In the first six months of 2009, total business travel spending was down by 12.5 percent. That cut in spending may have put those companies at a competitive disadvantage.
According to an Oxford Economics study, for every dollar companies invest in business travel, they reap an average of $12.50 in increased revenue and $3.80 in profits. The study also found that the average U.S. business would forfeit 15 percent of its profits in the first year of eliminating business travel, and it would take more than three years to recoup those lost profits.
“The study shows that not all spending cuts are smart cuts,” stated Adam Sacks, managing director of Oxford Economics. “When companies cut their travel budgets, there are negative consequences that we can now quantify, in terms of lost revenue and profit growth, and in terms of giving competitors a distinct advantage.”
- The executives and business travelers surveyed estimate that 28 percent of current business would be lost without in-person meetings.
- They also reported that roughly 40 percent of prospective customers are converted by face-to-face meetings, compared to 16 percent who could be converted without such a meeting.
- Executives reported customer meetings had the greatest return on investment, roughly $15-$19.99 per dollar invested.
- Conference and trade show participation had a return on investment of $4 to $5.99 for every dollar invested.
- More than half of business travelers reported that five to 20 percent of their company’s new customers were the result of trade show participation.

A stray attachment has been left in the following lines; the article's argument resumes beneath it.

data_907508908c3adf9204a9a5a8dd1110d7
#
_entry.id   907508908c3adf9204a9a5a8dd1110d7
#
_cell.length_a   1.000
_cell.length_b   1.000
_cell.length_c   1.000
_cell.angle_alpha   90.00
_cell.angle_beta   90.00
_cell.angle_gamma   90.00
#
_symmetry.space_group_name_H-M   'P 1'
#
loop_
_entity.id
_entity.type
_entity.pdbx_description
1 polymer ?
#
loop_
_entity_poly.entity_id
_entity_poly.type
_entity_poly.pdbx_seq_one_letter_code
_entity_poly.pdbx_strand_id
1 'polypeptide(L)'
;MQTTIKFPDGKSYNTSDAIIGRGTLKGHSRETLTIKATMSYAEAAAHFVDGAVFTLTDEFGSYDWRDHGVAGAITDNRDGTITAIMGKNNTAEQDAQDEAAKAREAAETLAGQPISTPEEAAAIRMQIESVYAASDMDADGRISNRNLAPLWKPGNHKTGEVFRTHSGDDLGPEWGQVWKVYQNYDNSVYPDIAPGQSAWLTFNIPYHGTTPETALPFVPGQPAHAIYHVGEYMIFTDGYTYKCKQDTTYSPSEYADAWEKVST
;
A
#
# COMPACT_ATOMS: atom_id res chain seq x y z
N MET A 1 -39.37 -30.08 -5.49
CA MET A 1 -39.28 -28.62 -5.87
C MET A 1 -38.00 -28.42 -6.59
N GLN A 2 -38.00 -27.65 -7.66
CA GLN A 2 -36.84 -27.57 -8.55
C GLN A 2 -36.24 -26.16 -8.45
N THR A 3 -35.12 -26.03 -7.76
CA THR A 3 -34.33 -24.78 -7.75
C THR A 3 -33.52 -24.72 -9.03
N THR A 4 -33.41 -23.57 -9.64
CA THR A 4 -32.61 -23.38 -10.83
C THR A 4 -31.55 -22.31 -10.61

- 85 percent of corporate executives perceive Web meetings and teleconferences to be less effective than in-person meetings with prospective customers.
- 63 percent believe virtual meetings are less effective than in-person meetings with current customers.
- Nearly 80 percent of executives indicated that incentive travel has a positive impact on employee morale and job satisfaction; more than 70 percent said it had a positive impact on employee performance.
- According to executives surveyed, companies would have to increase an employee’s base salary by 8.5 percent in order to achieve the same effect as incentive travel.
- The majority of corporate travelers said internal company travel is key to professional development (66 percent), job performance (58 percent) and morale (56 percent).
- A 10 percent increase in business travel spending would increase multi-factor productivity, which the study calculates would increase the U.S.’s gross domestic product, or economic growth, by 1.5 to 2.8 percent.
“Business travel is economic stimulus,” stated Roger Dow, president and CEO of the U.S. Travel Association, which commissioned the study with the Destination & Travel Foundation. “In order to grow, businesses have to invest. This study shows that face-to-face meetings and incentive awards to top performers are among the smartest investments companies can make.”
The Oxford Economics study covered 14 economic sectors over a span of 13 years. Findings were verified through a combination of three separate surveys of corporate executives and business travelers and a broad review of related research before being reviewed by Dr. Martin A. Asher, adjunct professor of finance at the Wharton School.
Click here to download the full study.